The following article describes an incident of enricher-vs.-enricher violence in a Barcelona neighborhood. It’s the kind of story that causes ideological indigestion among the Gutmenschen, because only “brown” people are involved — there’s no WAYCISM peg to hang it on.
Pampasnasturtium, who translated the piece from La Vanguardia, notes:
There is no sign of pearl-clutching from this paper, as the putative lynchers were “diverse”. Imagine instead what it would have been like if he mob was of white ethnicity.
By the way — I notice that the original article uses the word gitano (“gypsy”) and not the politically correct “Roma” preferred in more northerly parts of Europe.
The translated article:
Police news — Mataró (Barcelona)
Inhabitants of the Palau neighborhood try to lynch a criminal disguised in a djellaba
At the source of the conflict is a series of robberies carried by a thief of Gypsy ethnicity who pretends to be a Muslim when he attacks
Photo caption: The shop where the Palau petty-thief scrapes by and stores the stolen objects
Tension is at an all-time high in the Palau neighborhood of Mataró (Maresme County). Massive fights, assaults, insults and threats have been a constant for the last two weeks. The Maghrebi community has taken justice into its own hands and has mobilized against a member of the Gypsy community, known as Miguel “El Borriquito” [“The Wee Donkey”], a prolific criminal who, in order to commit his petty thefts, disguises himself as a Muslim, donning a djellaba and a skullcap to mislead detectives. “The neighborhood is about to burst,” the neighbors warn.
Coexistence on the Palau has been shattered. The different communities, divided by nationalities, are in confrontation with each other, and the slightest friction causes fights and brawls. A situation that has reached a peak with the presence of Gypsy Miguel, whose criminal activity has even managed to mobilize his own community and the patriarchs of the capital of Maresme County. “By mid-October they’re going to look for a public-housing flat for him so he can leave the neighborhood,” they breathe with relief, though those that are more supportive regret that “the problem is simply moved to another neighborhood,” because he won’t stop committing crimes.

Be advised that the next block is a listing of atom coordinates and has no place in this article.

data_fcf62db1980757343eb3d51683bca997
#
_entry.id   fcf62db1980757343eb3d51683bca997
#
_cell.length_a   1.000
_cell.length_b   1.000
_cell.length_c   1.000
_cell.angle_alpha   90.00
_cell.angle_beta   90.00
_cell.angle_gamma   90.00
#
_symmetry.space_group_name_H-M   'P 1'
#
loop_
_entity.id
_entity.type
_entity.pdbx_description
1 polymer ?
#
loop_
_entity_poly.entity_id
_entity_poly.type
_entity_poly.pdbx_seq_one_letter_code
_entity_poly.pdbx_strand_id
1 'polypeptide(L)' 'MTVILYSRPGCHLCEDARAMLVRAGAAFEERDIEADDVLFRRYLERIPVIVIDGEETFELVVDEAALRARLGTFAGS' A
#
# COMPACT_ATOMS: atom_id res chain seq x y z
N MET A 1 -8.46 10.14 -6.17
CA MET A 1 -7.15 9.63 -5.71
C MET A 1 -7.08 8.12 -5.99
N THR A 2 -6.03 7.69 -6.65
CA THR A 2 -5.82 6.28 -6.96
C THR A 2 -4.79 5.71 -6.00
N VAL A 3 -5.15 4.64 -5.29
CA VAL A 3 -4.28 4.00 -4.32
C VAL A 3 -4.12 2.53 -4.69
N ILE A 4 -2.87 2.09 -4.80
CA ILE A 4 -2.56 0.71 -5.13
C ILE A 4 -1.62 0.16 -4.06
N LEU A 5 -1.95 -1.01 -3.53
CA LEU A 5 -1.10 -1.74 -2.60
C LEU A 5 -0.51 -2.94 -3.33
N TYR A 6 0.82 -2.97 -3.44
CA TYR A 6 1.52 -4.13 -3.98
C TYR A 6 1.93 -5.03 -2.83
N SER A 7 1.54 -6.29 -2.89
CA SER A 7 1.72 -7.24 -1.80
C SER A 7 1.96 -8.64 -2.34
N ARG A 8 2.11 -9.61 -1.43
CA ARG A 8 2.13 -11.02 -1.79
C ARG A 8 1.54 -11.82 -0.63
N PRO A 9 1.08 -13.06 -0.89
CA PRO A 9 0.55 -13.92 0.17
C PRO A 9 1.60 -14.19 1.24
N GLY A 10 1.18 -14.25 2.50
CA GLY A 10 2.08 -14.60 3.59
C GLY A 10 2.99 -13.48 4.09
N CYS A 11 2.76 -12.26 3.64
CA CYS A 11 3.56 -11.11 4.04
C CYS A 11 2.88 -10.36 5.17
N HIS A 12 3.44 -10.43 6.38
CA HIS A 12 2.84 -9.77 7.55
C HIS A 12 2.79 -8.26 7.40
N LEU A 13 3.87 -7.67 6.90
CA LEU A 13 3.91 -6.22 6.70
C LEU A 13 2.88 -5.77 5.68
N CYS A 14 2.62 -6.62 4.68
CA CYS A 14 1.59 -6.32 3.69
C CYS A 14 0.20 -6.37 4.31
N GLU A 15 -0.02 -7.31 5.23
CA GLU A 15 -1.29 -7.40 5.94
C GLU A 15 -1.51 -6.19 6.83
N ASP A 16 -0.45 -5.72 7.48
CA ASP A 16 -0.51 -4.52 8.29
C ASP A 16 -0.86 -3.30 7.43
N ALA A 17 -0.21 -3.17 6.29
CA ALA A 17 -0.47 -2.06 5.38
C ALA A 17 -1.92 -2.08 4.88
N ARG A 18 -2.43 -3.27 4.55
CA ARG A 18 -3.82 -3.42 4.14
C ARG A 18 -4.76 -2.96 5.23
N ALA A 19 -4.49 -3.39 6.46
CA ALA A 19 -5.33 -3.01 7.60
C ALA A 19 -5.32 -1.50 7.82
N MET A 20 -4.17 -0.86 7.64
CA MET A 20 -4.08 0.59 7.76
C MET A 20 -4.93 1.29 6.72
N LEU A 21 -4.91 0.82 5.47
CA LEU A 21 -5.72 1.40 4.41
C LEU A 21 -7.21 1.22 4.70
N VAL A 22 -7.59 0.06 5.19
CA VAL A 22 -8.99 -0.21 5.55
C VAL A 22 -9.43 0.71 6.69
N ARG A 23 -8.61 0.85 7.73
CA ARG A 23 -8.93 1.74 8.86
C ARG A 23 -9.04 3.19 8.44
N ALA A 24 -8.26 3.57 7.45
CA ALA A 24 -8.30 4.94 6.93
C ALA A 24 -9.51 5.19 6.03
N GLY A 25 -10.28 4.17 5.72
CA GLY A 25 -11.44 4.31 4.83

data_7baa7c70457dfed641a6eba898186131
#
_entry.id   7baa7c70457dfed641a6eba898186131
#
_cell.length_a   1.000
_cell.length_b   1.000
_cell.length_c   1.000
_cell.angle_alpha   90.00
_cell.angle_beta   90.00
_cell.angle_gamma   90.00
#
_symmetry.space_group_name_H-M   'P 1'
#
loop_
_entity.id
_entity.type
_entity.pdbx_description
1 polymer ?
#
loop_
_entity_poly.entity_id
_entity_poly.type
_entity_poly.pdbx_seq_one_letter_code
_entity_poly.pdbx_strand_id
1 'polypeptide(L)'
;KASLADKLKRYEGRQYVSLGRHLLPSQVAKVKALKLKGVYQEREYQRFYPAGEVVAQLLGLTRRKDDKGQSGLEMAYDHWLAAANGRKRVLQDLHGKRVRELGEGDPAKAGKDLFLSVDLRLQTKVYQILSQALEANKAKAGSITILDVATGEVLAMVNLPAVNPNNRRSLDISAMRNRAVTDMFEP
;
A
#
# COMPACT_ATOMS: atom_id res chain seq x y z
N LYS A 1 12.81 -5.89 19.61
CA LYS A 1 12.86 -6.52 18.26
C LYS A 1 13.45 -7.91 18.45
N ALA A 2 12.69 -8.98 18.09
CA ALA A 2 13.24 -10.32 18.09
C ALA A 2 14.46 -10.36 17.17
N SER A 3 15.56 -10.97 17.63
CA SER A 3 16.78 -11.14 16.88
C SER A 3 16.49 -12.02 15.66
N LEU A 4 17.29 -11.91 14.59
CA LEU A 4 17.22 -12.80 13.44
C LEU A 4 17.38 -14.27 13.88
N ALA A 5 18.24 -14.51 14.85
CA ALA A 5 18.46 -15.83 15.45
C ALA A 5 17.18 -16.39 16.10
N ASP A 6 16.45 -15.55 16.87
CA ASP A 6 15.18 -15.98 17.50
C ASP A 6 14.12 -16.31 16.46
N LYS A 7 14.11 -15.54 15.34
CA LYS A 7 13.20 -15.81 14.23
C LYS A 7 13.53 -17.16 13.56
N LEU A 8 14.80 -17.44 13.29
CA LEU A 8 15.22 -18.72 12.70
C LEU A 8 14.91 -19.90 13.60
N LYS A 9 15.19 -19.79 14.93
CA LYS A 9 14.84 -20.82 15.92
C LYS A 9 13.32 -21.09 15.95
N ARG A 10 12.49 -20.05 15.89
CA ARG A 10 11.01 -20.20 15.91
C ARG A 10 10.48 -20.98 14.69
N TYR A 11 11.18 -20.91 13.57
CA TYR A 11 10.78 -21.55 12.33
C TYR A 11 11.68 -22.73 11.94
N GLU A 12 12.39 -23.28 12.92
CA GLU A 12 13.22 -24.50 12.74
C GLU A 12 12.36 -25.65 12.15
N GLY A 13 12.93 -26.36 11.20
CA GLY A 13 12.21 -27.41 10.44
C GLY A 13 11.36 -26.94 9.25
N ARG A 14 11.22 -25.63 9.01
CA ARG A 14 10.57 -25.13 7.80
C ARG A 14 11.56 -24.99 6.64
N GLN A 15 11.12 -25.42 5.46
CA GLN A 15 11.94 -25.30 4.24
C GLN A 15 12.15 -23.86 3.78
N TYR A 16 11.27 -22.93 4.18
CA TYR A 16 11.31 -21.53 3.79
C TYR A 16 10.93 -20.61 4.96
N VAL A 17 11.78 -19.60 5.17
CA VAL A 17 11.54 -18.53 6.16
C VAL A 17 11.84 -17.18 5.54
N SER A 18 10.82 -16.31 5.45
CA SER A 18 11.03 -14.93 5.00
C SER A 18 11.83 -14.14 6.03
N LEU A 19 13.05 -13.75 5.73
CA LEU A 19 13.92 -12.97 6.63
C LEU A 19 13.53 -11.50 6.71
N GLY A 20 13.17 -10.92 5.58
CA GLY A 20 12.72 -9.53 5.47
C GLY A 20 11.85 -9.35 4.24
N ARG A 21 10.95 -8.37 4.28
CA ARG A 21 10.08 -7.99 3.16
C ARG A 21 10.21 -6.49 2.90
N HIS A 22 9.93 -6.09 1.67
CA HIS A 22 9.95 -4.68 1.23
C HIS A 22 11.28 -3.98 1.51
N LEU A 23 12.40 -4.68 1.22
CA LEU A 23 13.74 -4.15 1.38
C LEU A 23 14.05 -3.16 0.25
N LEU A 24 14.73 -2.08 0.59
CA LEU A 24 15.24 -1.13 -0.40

Photo caption: América Avenue, Mataró.
Scraping by with his family in a shop [translator’s note: a commercial type of property is being used as housing] located on the street level of a lock of flats on América Avenue — owned by the charity branch of a financial business — Miguel survives by carrying out robberies several times a day. A surprising and prolific criminal activity. “As surprising as the fact that he’s still out in the streets,” the neighbors complain. He breaks into cars in broad daylight, even in front of the elderly who socialize in the neighborhood’s public parks, reprimands drivers who try to park in “self-reserved” spots in front of his squat-house, and threatens those who try to tell him off. He robs shops with astonishing ease, gets into parking lots to burglarize cars, and carries out muggings of all types in broad daylight. During one of these robberies, security cameras recorded him, and when he was arrested what stood out was that he was dressed in Muslim garb to mislead detectives, but also to exasperate, a strategy that unleashed the fury of the Maghrebi community.
On two different occasions dozens of Maghrebis, many of them petty drug-dealers who have not escaped the crimes of “The Wee Donkey”, participated in successive attempts at lynching [him], the last one this past Thursday at 9:30pm. Maghrebis were shouting at him, “You don’t respect the law of the neighborhood; in your own neighborhood you don’t steal,” they reminded him while kicking the petty thief that they had immobilized on the floor among several individuals, letting others beat him with sticks, crowbars and even with a bike seat. “You don’t steal, but you deal [drugs],” a few neighbors denounce, while the majority chooses to resign themselves to impotence when faced with the actions of the local government. “We prefer petty drug dealers who don’t mess with you to the Gypsy who keeps us on tenterhooks and steals anything that comes in front of him.”
But “The Wee Donkey” doesn’t hide, and remains defiant, sitting placidly in front of the shop where he squats. For every threat or warning he receives, he reacts violently against whoever utters it, paying no heed to the demands of the Gypsy patriarch of Mataró, who urged him to cease in his attitude, mentioning the Gypsy law that rules on the streets. “It’s terrible that he’s expelled because of Gypsy law and not because of the crimes he commits,” the residents reflect, very critical of the over-tolerance of the local town council: “We’re exhausted from calling the police; they can’t wait to react until we appear in newspapers because of a death during a brawl” they warn.
The trigger for the last incident was when the criminal cut the pipes for the whole building where he lives, angry that the neighbors refused to keep on providing water for his house. A situation that caused another massive fight, during which one of the sons of the clan ended up with a knife wound in an arm. During the last brawl Miguel uttered a final threat that stunned the neighbors: “I swear on my father [his memory] that I’ll set the building on fire.”
Caption: Central sidewalk for pedestrians on América Avenue, Mataró.